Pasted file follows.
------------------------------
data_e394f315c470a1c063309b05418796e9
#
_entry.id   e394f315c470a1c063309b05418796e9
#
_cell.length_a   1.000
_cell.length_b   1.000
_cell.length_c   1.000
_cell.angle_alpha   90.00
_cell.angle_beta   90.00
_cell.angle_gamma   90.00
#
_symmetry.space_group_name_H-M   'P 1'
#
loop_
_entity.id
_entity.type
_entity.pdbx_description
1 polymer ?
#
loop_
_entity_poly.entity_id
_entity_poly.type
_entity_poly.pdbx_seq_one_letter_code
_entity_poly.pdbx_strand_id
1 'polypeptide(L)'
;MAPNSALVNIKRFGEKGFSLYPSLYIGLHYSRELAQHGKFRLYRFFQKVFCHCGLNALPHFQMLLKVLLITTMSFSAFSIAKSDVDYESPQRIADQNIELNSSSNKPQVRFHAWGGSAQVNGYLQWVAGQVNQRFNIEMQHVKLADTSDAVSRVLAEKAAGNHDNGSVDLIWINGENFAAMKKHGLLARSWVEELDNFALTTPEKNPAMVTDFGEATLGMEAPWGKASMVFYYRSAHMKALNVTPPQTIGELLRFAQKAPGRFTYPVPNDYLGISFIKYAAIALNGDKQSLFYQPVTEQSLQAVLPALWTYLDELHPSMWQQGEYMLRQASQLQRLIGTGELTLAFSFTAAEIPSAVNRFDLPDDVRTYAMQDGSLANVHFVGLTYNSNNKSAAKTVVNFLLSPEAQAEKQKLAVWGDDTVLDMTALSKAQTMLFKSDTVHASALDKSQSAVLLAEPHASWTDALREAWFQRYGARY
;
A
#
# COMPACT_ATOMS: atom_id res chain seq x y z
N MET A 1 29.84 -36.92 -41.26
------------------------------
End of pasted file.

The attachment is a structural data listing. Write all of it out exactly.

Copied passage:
data_e394f315c470a1c063309b05418796e9
#
_entry.id   e394f315c470a1c063309b05418796e9
#
_cell.length_a   1.000
_cell.length_b   1.000
_cell.length_c   1.000
_cell.angle_alpha   90.00
_cell.angle_beta   90.00
_cell.angle_gamma   90.00
#
_symmetry.space_group_name_H-M   'P 1'
#
loop_
_entity.id
_entity.type
_entity.pdbx_description
1 polymer ?
#
loop_
_entity_poly.entity_id
_entity_poly.type
_entity_poly.pdbx_seq_one_letter_code
_entity_poly.pdbx_strand_id
1 'polypeptide(L)'
;MAPNSALVNIKRFGEKGFSLYPSLYIGLHYSRELAQHGKFRLYRFFQKVFCHCGLNALPHFQMLLKVLLITTMSFSAFSIAKSDVDYESPQRIADQNIELNSSSNKPQVRFHAWGGSAQVNGYLQWVAGQVNQRFNIEMQHVKLADTSDAVSRVLAEKAAGNHDNGSVDLIWINGENFAAMKKHGLLARSWVEELDNFALTTPEKNPAMVTDFGEATLGMEAPWGKASMVFYYRSAHMKALNVTPPQTIGELLRFAQKAPGRFTYPVPNDYLGISFIKYAAIALNGDKQSLFYQPVTEQSLQAVLPALWTYLDELHPSMWQQGEYMLRQASQLQRLIGTGELTLAFSFTAAEIPSAVNRFDLPDDVRTYAMQDGSLANVHFVGLTYNSNNKSAAKTVVNFLLSPEAQAEKQKLAVWGDDTVLDMTALSKAQTMLFKSDTVHASALDKSQSAVLLAEPHASWTDALREAWFQRYGARY
;
A
#
# COMPACT_ATOMS: atom_id res chain seq x y z
N MET A 1 29.84 -36.92 -41.26